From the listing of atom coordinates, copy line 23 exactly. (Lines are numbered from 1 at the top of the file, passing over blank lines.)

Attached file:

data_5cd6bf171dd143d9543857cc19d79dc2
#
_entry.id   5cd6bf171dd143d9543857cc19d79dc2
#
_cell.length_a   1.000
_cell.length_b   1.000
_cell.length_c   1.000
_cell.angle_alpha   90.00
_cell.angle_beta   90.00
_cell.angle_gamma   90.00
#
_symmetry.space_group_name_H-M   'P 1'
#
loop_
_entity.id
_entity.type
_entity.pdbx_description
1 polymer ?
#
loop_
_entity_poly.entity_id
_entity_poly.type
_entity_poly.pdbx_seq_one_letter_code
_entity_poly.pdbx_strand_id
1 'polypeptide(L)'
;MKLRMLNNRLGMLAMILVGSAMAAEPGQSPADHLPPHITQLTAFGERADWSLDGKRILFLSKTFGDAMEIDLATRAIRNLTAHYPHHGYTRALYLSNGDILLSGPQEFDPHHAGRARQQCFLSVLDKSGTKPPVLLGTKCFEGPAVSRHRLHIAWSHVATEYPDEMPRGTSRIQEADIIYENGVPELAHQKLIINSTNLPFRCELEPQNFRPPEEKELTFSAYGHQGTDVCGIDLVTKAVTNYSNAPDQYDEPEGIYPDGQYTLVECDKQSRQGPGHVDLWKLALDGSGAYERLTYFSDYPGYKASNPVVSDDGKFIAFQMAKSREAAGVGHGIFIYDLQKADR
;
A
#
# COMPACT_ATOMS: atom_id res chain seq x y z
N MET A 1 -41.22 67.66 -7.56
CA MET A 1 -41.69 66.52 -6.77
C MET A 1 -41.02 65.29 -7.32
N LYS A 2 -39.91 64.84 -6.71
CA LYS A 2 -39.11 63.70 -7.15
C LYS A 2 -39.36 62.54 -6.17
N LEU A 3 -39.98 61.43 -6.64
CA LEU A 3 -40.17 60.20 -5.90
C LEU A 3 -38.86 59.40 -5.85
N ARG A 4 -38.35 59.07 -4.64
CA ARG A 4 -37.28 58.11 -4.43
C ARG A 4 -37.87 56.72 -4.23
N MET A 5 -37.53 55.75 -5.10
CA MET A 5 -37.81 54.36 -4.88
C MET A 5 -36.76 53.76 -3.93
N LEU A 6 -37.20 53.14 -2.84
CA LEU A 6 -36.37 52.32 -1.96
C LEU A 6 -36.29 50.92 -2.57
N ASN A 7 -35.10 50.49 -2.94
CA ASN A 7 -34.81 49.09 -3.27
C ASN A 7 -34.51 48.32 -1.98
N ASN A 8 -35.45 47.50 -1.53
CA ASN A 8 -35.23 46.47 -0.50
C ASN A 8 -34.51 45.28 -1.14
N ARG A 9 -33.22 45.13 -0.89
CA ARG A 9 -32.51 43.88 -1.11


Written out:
_entity_poly.pdbx_seq_one_letter_code